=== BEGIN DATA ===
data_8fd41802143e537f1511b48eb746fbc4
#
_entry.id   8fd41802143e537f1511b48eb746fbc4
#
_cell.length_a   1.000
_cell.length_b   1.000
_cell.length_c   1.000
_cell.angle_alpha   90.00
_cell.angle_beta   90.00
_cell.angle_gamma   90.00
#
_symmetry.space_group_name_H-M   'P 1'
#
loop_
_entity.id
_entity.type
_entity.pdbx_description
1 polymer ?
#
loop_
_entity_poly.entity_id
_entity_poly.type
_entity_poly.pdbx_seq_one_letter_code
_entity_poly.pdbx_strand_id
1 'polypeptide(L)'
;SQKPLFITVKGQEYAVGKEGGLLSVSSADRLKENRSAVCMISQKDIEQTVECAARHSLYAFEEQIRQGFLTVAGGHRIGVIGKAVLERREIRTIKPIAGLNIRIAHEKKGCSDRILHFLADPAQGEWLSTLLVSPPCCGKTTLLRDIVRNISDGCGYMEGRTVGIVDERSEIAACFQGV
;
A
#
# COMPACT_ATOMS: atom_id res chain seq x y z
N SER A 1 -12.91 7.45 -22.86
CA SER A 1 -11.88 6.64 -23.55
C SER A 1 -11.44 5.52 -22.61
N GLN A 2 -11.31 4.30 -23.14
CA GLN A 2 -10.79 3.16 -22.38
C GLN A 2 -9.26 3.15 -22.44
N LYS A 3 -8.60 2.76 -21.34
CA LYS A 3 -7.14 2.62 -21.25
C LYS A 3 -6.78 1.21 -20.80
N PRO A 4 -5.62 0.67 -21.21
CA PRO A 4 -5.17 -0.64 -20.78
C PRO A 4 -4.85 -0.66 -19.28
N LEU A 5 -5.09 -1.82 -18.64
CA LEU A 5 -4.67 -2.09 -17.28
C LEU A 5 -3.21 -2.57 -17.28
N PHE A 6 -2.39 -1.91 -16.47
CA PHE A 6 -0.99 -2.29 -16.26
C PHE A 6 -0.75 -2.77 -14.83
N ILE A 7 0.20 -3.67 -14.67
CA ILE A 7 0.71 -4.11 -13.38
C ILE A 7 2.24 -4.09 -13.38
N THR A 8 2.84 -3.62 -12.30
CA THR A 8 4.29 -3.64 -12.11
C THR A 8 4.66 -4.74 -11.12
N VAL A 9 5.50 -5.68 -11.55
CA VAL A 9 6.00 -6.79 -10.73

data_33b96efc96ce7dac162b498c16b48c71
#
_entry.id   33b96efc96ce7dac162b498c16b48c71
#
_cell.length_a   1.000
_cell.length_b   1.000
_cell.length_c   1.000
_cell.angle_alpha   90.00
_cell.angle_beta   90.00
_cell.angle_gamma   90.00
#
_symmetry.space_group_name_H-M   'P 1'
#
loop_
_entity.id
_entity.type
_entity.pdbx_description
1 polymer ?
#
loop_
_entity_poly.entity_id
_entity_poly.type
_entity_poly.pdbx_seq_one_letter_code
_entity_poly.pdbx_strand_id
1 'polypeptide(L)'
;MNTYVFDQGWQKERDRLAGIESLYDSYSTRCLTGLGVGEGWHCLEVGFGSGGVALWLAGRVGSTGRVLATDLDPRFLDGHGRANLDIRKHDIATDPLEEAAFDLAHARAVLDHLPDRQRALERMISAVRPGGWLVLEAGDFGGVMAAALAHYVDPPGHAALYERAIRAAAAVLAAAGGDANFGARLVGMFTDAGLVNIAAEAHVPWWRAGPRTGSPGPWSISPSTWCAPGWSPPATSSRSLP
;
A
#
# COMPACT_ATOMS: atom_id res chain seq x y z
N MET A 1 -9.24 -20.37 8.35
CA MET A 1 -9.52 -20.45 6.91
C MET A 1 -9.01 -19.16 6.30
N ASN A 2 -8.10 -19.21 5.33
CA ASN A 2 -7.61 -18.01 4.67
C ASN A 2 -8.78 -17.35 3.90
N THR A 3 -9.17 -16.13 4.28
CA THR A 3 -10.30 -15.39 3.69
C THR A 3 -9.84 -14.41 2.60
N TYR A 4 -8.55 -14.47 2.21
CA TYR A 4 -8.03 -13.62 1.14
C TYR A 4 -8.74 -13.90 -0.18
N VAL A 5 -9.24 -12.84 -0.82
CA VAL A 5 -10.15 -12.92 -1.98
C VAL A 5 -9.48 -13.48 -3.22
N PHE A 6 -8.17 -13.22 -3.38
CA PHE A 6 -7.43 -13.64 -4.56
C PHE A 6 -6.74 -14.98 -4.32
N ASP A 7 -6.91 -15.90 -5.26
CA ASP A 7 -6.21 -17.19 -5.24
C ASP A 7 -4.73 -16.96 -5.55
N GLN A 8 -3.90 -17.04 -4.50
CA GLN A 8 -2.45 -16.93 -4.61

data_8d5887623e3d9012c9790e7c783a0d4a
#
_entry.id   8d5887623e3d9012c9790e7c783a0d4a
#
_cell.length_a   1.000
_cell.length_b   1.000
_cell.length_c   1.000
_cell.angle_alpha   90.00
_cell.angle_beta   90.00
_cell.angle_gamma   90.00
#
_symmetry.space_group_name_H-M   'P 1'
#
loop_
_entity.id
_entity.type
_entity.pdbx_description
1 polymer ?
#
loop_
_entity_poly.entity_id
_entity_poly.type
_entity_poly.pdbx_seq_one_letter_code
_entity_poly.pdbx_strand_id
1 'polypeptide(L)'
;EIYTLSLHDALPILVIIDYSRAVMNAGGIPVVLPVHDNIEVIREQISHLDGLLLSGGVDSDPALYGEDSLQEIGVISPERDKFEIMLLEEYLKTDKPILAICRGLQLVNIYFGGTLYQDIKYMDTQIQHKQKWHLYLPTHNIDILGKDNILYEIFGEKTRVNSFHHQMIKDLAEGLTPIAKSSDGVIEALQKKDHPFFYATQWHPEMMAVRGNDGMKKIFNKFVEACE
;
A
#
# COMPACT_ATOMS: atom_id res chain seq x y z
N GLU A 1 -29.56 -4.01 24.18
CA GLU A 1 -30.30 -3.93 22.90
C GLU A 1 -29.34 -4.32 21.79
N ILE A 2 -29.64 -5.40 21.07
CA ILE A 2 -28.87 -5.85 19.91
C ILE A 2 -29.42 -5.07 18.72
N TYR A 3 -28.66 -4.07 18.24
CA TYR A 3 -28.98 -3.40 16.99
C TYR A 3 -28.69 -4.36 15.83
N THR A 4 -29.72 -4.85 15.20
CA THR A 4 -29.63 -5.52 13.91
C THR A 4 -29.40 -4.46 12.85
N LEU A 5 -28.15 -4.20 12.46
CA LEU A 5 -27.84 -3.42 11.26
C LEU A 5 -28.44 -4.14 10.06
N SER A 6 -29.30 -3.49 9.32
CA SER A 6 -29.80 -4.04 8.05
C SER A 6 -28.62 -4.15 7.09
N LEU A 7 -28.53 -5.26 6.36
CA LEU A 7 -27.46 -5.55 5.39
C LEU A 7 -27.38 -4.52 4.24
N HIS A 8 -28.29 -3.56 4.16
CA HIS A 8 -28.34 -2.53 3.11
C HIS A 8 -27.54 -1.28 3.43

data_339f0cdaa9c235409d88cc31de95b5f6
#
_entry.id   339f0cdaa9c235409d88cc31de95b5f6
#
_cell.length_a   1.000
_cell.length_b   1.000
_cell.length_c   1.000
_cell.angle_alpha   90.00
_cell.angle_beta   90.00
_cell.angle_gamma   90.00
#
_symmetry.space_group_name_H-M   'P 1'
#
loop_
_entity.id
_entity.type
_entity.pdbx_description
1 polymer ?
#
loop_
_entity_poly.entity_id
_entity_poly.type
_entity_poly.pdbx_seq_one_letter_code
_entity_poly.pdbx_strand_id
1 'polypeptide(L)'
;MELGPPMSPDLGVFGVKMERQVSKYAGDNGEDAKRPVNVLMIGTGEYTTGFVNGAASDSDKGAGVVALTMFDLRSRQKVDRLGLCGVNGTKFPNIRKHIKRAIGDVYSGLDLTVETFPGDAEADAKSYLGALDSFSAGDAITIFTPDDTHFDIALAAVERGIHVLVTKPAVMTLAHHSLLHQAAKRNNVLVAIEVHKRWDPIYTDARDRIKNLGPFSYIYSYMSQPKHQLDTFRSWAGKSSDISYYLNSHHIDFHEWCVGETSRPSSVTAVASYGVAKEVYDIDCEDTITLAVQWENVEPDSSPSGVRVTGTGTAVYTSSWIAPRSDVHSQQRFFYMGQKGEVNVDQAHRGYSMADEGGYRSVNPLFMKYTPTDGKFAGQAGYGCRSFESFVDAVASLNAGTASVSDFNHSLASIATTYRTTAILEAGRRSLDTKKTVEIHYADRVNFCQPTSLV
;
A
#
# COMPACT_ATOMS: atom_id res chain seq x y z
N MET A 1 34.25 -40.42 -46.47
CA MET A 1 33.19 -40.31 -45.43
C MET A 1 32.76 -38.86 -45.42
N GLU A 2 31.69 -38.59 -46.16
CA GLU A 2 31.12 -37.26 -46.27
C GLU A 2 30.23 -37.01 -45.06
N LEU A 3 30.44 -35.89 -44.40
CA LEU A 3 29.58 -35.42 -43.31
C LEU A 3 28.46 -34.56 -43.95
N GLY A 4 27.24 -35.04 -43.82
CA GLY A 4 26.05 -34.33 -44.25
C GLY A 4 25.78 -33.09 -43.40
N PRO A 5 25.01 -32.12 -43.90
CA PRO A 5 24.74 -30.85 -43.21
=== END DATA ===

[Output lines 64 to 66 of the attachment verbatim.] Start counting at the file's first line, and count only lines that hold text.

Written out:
_cell.angle_alpha   90.00
_cell.angle_beta   90.00
_cell.angle_gamma   90.00